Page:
Does Trading Improve Individual Investor Performance?

Does Trading Improve Individual Investor Performance? From 52,649 accounts and 10,615,117 transaction records obtained from a renowned brokerage house in Taiwan we find that individual investors purchase 73.4% and sell 64.5% of their stock portfolios each month. This is more than ten times the statistics for their U.S. counterparts. In general, individual investors have positive abnormal returns from factor-based models. However, they would have earned higher returns from following a buy-and-hold strategy. We find a U-shaped rather than a monotonic turnover and performance relation. The results do not support the overconfidence argument proposed by Barber and Odean (2000, 2001) nor does the rational model of Grossman and Stiglitz (1980). We find that investors with large portfolio values tend to be informed traders whose excess trading does create performance value. We also investigate whether men are more overconfident than women and find that even though men trade more excessively than women, men's performance measures are not dramatically lower than women's. Specifically, the own-benchmark adjusted gross return for men is higher than that for women. The regression results indicate that electronic traders rather than men are overconfident. http://www.deepdyve.com/assets/images/DeepDyve-Logo-lg.png Review of Quantitative Finance and Accounting Springer Journals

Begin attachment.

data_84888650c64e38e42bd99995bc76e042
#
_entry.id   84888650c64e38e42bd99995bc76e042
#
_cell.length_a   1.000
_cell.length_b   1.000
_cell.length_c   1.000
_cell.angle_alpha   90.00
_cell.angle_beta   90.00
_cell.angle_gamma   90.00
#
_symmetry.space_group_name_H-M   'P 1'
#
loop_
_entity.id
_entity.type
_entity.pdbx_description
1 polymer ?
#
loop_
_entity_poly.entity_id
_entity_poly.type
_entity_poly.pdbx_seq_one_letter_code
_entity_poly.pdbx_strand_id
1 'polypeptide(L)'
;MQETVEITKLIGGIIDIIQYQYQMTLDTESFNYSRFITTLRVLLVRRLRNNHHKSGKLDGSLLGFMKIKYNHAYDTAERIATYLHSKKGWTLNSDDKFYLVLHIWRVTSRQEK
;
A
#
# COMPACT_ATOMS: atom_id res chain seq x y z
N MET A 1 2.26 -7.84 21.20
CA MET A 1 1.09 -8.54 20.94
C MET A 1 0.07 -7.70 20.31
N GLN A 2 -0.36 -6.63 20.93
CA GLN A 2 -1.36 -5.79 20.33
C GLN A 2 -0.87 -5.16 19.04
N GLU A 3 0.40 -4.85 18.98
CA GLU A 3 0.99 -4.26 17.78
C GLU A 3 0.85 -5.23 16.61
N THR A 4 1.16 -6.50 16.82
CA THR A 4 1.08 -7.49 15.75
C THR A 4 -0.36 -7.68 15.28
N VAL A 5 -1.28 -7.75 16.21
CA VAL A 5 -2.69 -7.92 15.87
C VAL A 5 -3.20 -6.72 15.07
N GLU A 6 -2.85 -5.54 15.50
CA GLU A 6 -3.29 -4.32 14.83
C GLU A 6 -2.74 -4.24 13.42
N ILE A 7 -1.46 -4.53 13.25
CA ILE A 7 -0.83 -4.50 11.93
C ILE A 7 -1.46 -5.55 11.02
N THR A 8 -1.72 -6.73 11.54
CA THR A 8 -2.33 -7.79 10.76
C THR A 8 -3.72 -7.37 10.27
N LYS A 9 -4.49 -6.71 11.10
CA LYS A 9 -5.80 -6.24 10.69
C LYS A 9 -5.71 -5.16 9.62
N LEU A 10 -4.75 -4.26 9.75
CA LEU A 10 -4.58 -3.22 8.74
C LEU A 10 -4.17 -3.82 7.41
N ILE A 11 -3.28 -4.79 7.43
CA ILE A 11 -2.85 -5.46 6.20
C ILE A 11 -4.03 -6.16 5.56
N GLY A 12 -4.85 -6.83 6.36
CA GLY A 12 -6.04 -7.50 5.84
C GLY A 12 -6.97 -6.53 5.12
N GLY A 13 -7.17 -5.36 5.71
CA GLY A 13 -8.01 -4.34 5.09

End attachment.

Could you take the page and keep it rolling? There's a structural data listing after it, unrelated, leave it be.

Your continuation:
Does Trading Improve Individual Investor Performance?

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Publisher
Kluwer Academic Publishers
Copyright
Copyright © 2004 by Kluwer Academic Publishers
Subject
Finance; Corporate Finance; Accounting/Auditing; Econometrics; Operation Research/Decision Theory
ISSN
0924-865X
eISSN
1573-7179
D.O.I.
10.1023/B:REQU.0000025760.91840.8d
Publisher site
See Article on Publisher Site

Abstract

From 52,649 accounts and 10,615,117 transaction records obtained from a renowned brokerage house in Taiwan we find that individual investors purchase 73.4% and sell 64.5% of their stock portfolios each month. This is more than ten times the statistics for their U.S. counterparts. In general, individual investors have positive abnormal returns from factor-based models. However, they would have earned higher returns from following a buy-and-hold strategy. We find a U-shaped rather than a monotonic turnover and performance relation. The results do not support the overconfidence argument proposed by Barber and Odean (2000, 2001) nor does the rational model of Grossman and Stiglitz (1980). We find that investors with large portfolio values tend to be informed traders whose excess trading does create performance value. We also investigate whether men are more overconfident than women and find that even though men trade more excessively than women, men's performance measures are not dramatically lower than women's. Specifically, the own-benchmark adjusted gross return for men is higher than that for women. The regression results indicate that electronic traders rather than men are overconfident.

Journal

Review of Quantitative Finance and AccountingSpringer Journals

Published: Oct 2, 2004

References

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